In 1967, a group of 26 men from Pittsburgh’s struggling Hill District patrolled the streets in an unprecedented way. They were Black men with Afros and uniforms that read Freedom House Paramedics, trained in advanced pre-hospital medical procedures never seen before. Prior to Freedom House, emergency medical services were designed solely to provide transportation for individuals in an emergency, yet assessing, assisting, and treating a patient en route to the hospital didn’t exist yet. The absence of these types of services was highlighted in what is known as “The White Paper”, a report released in 1966 that suggested accidental injuries were the leading cause of death in the first half of life. Furthermore, they suggested that pre-hospital emergency care could substantially lower this outcome, especially in mitigating the rising number of fatal car accidents, which was greater than 50,000 at the time (still the highest in American history).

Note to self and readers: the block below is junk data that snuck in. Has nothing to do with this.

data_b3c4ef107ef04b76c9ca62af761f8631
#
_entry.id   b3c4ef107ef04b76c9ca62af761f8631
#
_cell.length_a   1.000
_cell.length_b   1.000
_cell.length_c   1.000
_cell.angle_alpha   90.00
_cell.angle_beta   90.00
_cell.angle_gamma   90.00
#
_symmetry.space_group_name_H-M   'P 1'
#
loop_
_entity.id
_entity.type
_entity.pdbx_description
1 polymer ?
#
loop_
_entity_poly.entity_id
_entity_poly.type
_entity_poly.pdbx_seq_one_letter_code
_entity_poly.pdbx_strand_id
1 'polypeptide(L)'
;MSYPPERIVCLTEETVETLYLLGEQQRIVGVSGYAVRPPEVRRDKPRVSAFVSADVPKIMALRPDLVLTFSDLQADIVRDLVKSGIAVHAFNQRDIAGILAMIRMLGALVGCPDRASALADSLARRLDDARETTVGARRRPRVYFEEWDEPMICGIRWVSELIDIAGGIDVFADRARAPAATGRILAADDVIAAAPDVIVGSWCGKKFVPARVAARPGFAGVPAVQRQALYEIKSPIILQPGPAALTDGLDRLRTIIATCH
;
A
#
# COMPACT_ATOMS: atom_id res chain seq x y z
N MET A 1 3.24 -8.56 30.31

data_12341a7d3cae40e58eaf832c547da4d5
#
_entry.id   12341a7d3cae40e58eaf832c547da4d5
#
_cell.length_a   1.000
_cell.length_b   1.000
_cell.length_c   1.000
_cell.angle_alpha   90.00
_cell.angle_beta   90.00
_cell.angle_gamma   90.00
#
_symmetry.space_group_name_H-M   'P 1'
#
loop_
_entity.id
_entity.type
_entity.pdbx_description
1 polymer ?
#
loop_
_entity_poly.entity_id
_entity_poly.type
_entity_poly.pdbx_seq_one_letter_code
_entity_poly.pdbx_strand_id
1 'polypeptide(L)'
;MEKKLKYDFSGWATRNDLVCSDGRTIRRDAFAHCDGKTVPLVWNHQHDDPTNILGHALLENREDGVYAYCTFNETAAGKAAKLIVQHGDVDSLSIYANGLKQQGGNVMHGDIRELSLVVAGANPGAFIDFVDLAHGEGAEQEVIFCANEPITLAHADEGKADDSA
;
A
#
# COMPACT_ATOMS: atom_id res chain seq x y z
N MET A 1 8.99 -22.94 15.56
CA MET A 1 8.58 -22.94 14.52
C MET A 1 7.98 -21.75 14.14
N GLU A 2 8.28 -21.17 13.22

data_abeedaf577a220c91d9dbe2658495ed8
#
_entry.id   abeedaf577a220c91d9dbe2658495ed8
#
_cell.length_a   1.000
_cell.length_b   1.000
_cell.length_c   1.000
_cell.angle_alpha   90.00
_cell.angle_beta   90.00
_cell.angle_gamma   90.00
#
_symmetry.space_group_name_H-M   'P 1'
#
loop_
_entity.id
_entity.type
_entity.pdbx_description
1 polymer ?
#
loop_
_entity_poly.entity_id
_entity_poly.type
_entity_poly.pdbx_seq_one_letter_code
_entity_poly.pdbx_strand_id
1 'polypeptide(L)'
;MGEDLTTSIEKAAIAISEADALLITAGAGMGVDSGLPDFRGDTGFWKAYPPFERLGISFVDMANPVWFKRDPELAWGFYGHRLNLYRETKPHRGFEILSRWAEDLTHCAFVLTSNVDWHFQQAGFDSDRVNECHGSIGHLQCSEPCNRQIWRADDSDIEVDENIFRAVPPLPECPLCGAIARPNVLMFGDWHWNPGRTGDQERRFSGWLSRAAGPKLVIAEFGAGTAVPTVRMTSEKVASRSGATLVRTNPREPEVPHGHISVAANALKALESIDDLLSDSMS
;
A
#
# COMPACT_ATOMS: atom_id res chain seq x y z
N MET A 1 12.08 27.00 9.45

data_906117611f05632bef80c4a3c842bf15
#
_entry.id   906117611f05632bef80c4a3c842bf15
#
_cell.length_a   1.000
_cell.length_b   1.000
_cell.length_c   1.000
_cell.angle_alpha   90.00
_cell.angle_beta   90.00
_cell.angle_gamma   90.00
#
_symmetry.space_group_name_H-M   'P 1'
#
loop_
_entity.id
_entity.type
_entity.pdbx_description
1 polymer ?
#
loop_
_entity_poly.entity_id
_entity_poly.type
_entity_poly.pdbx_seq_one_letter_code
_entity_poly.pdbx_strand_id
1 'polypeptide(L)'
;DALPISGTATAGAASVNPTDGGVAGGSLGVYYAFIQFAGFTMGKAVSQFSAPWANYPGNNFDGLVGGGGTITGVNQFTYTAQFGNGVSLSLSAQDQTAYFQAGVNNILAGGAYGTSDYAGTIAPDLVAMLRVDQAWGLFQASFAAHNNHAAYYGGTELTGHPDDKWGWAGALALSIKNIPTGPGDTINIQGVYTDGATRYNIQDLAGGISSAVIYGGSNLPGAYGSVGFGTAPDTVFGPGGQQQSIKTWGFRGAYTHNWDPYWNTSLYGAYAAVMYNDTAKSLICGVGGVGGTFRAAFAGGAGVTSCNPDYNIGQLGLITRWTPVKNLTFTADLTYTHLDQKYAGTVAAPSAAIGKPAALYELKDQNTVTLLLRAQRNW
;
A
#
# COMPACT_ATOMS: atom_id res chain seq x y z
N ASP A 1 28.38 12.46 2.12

The Freedom House story is both fascinating and tragic. This group was the first intensively trained paramedics in the country, and they were made up of individuals from a poor resource-deprived community. Freedom House gave these individuals both opportunity and purpose during the turbulent ’60s and ’70s, a strategy that would defy all odds. Unfortunately, the entire infrastructure and curriculum that Freedom House built would be stolen by their own city, due to racism, jealousy, and greed. Before the Freedom House Paramedics, a person’s best odds for transport to the hospital during an emergency was a police paddywagon, a hearse, or a fire truck. But after Freedom House, there were real ambulances, equipped with advanced medical supplies, where a patient could receive medication, an IV, or CPR, which was invented by Freedom House pioneers. Yet their contributions have been largely forgotten. In this episode, we highlight the Freedom House Paramedics, a pioneering medical group that was the first of its kind.